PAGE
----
An issue which IOSCO has identified is the major differences in how ETFs operate and are regulated between different jurisdictions. To counteract these differences, IOSCO has identified a set of 11 good practices that jurisdictions could implement in order to harmonise the markets for ETFs. Theses good practices are organised under the following four categories:
- Effective product structuring
- Liquidity provision
- Volatility control mechanisms
The good practices also focus on the distinctive features of ETFs, namely the trading of ETF shares in the secondary market and the associated arbitrage mechanism. IOSCO is encouraging regulators, responsible entities and trading venues to review and adopt the good practices, where appropriate, within each jurisdiction's regulatory framework.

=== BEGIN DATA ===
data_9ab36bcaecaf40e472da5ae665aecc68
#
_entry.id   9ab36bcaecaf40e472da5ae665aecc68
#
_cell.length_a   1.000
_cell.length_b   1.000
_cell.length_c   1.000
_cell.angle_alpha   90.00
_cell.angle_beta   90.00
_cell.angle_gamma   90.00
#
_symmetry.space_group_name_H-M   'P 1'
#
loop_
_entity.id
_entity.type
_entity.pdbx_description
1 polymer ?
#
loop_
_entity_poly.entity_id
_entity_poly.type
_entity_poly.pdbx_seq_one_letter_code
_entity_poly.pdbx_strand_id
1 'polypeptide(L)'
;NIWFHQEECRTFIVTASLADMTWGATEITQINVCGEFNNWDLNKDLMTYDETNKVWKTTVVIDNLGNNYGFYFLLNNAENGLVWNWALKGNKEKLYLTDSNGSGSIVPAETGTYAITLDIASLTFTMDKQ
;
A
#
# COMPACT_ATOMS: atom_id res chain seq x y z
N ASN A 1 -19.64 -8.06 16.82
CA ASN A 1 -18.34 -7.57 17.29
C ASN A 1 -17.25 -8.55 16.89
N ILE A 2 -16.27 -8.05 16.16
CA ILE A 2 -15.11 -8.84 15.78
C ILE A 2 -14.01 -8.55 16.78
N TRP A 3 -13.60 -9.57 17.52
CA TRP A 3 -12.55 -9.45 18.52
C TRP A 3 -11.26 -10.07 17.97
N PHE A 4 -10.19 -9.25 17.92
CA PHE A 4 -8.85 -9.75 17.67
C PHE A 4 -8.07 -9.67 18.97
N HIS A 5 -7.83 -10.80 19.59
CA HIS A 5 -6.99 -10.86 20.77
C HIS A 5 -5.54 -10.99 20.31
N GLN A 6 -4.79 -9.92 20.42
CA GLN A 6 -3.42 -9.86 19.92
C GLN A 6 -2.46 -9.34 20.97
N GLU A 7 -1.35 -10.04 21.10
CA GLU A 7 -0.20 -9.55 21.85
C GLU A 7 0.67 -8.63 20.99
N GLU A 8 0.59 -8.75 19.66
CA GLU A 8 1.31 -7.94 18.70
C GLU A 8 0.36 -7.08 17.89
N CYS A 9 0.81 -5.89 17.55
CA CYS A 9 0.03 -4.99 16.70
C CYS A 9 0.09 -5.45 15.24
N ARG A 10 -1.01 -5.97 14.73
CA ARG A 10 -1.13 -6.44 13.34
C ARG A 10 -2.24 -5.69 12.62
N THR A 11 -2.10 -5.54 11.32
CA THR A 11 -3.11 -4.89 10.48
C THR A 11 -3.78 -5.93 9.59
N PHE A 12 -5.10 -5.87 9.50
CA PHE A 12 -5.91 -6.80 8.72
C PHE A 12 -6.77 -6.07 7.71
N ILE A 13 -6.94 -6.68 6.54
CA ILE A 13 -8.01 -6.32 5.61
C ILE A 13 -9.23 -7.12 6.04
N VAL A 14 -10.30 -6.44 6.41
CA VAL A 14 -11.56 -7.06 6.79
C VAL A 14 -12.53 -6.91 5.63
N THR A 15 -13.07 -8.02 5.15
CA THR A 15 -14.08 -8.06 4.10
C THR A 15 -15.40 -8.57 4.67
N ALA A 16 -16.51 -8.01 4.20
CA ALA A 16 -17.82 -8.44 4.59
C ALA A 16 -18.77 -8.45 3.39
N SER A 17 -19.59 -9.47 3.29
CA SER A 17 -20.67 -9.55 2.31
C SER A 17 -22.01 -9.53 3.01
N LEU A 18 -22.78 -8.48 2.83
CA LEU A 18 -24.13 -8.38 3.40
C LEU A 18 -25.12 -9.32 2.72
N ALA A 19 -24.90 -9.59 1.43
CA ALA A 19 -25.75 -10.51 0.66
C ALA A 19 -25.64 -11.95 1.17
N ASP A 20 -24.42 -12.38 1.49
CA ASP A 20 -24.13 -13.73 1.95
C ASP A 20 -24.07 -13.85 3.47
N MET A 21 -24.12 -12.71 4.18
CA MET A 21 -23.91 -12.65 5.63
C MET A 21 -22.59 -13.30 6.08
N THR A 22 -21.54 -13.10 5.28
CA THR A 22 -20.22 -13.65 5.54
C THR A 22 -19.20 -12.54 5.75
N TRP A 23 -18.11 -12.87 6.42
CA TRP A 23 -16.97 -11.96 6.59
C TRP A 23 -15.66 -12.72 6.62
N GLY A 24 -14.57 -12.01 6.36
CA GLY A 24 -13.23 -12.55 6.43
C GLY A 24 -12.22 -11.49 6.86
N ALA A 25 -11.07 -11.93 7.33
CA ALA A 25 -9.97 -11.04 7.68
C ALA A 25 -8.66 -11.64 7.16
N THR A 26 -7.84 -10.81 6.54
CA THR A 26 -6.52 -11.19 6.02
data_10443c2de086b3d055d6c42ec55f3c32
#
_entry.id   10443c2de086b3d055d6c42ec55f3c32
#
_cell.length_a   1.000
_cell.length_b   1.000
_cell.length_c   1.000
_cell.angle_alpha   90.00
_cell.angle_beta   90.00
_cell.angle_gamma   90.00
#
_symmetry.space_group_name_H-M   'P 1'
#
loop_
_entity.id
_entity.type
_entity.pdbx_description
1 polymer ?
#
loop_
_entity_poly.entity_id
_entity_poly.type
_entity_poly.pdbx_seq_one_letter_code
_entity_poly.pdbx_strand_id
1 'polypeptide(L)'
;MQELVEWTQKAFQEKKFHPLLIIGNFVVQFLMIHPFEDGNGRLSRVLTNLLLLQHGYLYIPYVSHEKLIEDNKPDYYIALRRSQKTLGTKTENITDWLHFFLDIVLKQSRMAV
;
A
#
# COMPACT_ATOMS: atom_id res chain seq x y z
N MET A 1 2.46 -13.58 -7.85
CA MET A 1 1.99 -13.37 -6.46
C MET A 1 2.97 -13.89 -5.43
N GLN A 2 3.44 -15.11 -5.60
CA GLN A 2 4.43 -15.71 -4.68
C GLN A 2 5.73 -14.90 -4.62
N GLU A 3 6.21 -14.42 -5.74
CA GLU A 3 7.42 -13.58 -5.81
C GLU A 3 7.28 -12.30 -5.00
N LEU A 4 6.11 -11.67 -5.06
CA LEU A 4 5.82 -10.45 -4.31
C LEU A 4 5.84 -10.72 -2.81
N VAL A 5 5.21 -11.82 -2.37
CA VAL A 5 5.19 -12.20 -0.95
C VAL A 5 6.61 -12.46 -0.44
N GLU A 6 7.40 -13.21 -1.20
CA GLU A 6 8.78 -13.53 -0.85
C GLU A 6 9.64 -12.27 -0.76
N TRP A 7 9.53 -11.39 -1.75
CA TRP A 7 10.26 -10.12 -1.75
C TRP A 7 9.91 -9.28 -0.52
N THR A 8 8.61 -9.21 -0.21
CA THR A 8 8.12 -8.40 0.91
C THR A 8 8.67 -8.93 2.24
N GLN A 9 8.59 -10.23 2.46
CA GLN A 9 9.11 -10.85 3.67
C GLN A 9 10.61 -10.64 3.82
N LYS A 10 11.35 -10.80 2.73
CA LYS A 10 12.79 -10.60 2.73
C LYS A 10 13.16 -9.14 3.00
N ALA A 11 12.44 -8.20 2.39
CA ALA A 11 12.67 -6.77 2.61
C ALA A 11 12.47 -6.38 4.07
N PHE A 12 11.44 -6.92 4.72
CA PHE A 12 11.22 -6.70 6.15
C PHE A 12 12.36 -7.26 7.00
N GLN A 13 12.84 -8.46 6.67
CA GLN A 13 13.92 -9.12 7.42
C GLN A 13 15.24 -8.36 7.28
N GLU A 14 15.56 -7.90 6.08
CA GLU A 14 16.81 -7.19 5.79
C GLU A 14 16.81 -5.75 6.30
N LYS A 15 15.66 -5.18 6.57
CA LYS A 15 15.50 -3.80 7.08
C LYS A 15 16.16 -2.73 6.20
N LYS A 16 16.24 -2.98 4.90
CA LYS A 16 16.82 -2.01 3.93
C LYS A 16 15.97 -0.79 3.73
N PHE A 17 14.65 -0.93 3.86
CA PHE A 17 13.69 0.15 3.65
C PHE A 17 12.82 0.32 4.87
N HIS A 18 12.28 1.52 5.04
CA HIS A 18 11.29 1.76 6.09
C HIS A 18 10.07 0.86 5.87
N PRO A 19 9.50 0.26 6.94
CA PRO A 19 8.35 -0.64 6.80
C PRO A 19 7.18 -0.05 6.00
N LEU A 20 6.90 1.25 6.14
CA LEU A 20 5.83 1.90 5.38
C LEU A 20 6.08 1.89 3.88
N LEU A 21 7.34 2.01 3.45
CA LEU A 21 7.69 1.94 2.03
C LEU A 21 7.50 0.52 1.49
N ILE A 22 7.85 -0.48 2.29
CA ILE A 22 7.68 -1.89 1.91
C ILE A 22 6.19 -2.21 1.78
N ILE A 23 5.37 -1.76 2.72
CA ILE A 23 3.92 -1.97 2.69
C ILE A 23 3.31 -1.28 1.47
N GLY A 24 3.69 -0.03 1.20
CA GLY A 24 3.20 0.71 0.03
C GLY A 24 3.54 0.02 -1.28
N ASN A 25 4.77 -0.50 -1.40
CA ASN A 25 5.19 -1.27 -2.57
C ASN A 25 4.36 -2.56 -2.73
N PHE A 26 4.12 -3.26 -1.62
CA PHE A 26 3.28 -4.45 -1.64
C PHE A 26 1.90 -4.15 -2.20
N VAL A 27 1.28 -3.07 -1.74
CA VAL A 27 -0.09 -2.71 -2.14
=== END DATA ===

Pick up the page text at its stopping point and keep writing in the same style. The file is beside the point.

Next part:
Policy recommendations for crypto and digital assets markets
On 23 of May 2023, IOSCO published a consultation report (PDF, 730 KB) on policy recommendations for crypto and digital asset (CDA) markets. The purpose of the consultation is to enable IOSCO to finalise its policy recommendations to address market integrity and investor protection issues in the crypto-assets markets. IOSCO sets out 18 CDA policy recommendations developed in accordance with their crypto asset roadmap (PDF, 270 KB) from June 2022.
The CDA guidance is principles-based and outcome focused and aimed at crypto-asset service providers (CASPs). The six areas highlighted by the report are:
- Conflicts of interest arising from vertical integration of activities and functions.
- Market manipulation, insider trading and fraud.
- Cross-border risks and regulatory co-operation.